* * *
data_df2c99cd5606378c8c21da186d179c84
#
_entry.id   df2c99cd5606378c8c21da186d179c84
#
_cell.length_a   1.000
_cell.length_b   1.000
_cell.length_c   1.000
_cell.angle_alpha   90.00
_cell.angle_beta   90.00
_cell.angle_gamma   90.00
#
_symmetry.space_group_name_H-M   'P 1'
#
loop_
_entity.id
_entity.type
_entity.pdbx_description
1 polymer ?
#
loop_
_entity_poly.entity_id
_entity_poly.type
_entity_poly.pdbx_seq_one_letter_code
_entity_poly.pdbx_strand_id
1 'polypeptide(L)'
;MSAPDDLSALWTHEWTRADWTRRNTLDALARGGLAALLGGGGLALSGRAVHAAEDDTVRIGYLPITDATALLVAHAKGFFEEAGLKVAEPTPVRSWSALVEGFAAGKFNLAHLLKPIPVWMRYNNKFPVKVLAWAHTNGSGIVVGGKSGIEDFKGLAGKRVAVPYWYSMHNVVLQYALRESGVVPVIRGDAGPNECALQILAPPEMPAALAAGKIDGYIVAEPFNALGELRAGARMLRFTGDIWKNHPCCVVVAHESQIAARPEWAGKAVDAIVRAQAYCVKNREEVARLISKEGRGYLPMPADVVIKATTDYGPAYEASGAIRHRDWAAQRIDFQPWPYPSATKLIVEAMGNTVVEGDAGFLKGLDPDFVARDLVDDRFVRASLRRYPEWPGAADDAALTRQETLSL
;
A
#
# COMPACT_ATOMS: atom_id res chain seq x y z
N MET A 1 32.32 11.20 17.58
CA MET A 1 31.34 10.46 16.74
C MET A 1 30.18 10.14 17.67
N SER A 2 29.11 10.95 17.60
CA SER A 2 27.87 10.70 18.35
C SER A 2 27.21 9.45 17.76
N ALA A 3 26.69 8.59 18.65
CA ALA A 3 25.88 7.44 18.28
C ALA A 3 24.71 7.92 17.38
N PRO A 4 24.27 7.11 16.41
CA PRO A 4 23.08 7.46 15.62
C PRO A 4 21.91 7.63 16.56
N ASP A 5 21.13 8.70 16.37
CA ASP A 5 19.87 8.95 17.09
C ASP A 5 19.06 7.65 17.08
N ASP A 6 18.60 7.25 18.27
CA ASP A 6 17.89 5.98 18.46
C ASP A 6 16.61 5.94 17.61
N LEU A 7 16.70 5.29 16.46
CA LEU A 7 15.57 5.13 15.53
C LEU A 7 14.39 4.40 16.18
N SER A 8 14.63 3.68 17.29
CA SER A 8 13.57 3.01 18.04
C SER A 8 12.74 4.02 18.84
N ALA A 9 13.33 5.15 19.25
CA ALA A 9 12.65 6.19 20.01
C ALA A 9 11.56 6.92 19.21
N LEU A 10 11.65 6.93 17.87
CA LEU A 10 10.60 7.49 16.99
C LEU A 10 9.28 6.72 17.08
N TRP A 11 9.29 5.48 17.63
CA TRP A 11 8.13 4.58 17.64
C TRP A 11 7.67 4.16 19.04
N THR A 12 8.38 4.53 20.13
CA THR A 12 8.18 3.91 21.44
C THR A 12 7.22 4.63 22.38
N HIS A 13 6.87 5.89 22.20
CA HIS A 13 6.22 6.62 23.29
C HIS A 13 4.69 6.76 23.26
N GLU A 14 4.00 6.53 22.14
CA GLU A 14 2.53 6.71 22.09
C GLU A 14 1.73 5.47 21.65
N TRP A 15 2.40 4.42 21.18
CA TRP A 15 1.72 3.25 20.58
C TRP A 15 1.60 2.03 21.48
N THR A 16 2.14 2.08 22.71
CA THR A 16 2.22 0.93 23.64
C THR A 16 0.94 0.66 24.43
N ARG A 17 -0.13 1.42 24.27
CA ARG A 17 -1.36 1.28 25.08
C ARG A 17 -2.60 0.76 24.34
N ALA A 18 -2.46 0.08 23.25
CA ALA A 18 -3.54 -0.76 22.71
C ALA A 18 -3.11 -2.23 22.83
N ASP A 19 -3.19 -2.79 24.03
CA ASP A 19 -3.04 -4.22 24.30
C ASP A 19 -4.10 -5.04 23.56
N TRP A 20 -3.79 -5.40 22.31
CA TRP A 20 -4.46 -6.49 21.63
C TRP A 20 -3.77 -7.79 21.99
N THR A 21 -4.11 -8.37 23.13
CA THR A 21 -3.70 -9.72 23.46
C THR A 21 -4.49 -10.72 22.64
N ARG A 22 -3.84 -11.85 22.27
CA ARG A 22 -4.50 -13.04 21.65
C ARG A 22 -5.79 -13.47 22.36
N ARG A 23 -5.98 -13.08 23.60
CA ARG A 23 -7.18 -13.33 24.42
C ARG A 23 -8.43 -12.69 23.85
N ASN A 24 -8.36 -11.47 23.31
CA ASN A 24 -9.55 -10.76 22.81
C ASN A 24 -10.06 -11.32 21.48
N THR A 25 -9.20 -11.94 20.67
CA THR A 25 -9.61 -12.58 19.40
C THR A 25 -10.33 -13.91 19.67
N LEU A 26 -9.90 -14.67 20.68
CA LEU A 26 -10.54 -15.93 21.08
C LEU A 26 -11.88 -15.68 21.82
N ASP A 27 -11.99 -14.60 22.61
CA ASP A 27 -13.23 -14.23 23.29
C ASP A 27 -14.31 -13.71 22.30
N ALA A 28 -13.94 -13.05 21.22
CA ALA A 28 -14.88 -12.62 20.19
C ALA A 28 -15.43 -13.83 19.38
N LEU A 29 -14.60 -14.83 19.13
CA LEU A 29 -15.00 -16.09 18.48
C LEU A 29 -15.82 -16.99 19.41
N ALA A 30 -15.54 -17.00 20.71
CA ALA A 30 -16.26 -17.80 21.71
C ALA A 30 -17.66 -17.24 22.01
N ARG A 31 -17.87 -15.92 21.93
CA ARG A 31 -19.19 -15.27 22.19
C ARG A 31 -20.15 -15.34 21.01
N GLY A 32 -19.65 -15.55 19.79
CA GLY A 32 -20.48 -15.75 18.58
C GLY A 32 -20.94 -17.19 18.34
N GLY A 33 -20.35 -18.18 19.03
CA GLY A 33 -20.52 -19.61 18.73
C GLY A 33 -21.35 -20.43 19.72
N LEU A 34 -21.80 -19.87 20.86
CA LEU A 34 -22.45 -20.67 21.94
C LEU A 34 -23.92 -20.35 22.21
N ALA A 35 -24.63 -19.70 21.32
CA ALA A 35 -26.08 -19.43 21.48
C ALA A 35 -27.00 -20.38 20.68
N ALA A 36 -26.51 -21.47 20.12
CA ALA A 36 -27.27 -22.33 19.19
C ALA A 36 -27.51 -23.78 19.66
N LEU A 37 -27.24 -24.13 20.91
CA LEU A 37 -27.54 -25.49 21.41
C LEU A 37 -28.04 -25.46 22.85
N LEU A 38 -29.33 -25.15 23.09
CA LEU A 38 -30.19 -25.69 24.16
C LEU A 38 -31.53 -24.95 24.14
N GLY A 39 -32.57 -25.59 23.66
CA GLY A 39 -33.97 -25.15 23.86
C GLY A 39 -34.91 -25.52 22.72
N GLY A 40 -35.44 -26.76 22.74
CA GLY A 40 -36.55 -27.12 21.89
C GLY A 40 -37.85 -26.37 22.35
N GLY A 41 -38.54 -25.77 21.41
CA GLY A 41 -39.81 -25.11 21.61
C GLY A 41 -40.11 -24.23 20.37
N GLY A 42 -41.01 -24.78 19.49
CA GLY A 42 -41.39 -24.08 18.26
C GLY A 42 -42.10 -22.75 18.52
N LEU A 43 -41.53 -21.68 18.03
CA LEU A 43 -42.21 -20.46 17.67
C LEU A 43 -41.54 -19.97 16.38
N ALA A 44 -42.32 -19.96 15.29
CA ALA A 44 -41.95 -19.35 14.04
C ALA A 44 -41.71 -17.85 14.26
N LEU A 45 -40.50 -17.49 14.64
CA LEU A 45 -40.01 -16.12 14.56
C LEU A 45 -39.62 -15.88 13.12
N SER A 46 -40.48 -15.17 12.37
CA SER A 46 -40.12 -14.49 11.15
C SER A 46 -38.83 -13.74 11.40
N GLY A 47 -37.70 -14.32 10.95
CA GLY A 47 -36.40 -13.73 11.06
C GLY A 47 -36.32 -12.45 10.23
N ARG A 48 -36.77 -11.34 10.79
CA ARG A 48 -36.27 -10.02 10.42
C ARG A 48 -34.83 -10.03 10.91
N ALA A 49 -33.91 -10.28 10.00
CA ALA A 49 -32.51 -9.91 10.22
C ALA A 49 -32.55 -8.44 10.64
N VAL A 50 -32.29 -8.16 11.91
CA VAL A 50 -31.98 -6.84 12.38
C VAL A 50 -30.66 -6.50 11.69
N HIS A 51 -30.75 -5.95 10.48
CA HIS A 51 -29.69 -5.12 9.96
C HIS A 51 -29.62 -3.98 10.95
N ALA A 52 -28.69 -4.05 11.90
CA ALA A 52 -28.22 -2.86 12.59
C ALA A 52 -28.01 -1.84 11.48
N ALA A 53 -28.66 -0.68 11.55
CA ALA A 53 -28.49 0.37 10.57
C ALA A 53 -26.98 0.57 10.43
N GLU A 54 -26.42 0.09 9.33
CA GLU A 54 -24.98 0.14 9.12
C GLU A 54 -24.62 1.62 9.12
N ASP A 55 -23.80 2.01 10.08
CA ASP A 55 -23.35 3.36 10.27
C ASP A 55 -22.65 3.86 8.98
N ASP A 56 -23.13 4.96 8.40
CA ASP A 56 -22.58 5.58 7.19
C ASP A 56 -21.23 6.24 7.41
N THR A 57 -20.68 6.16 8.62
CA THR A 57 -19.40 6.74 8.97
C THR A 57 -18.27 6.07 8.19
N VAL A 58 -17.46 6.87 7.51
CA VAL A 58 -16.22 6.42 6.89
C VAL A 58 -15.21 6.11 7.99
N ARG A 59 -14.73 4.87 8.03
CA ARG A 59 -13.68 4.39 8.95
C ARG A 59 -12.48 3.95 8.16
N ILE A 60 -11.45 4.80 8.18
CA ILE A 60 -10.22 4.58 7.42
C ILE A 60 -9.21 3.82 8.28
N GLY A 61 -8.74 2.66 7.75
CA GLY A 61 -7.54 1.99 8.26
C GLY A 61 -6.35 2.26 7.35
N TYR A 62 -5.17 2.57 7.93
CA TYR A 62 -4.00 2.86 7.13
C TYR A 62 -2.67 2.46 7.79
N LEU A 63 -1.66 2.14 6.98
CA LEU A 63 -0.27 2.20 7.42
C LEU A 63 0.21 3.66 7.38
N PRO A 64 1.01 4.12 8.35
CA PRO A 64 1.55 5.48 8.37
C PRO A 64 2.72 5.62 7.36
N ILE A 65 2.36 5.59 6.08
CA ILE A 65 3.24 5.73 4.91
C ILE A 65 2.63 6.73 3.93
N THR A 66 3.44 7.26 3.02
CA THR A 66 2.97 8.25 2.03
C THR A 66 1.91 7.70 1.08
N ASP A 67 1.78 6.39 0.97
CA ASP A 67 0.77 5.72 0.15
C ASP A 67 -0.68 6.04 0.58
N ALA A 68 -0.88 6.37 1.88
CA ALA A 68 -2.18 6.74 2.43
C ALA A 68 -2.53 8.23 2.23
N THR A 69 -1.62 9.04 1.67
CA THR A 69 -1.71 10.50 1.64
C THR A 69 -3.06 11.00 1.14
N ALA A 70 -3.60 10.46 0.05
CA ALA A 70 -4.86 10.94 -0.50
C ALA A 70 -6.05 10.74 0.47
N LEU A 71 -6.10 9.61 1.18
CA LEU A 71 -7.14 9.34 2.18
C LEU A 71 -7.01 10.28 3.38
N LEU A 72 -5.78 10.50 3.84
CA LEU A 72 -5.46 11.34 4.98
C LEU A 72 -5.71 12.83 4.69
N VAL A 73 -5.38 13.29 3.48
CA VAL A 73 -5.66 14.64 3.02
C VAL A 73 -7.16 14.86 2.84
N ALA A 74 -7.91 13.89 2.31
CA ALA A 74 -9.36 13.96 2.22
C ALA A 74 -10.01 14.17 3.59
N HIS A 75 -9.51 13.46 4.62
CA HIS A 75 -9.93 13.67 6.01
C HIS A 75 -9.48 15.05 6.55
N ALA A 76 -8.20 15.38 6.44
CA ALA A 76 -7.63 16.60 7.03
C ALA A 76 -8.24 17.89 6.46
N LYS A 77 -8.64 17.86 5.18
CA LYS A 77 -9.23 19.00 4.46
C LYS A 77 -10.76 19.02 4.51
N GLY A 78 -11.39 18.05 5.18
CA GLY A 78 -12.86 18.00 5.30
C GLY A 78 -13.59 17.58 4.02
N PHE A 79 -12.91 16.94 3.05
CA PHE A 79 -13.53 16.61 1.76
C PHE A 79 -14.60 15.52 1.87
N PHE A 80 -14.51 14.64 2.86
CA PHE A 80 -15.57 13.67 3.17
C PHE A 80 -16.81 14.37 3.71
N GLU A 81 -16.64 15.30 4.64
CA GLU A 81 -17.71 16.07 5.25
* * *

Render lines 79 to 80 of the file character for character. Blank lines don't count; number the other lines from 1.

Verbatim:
N ARG A 17 -0.13 1.42 24.27
CA ARG A 17 -1.36 1.28 25.08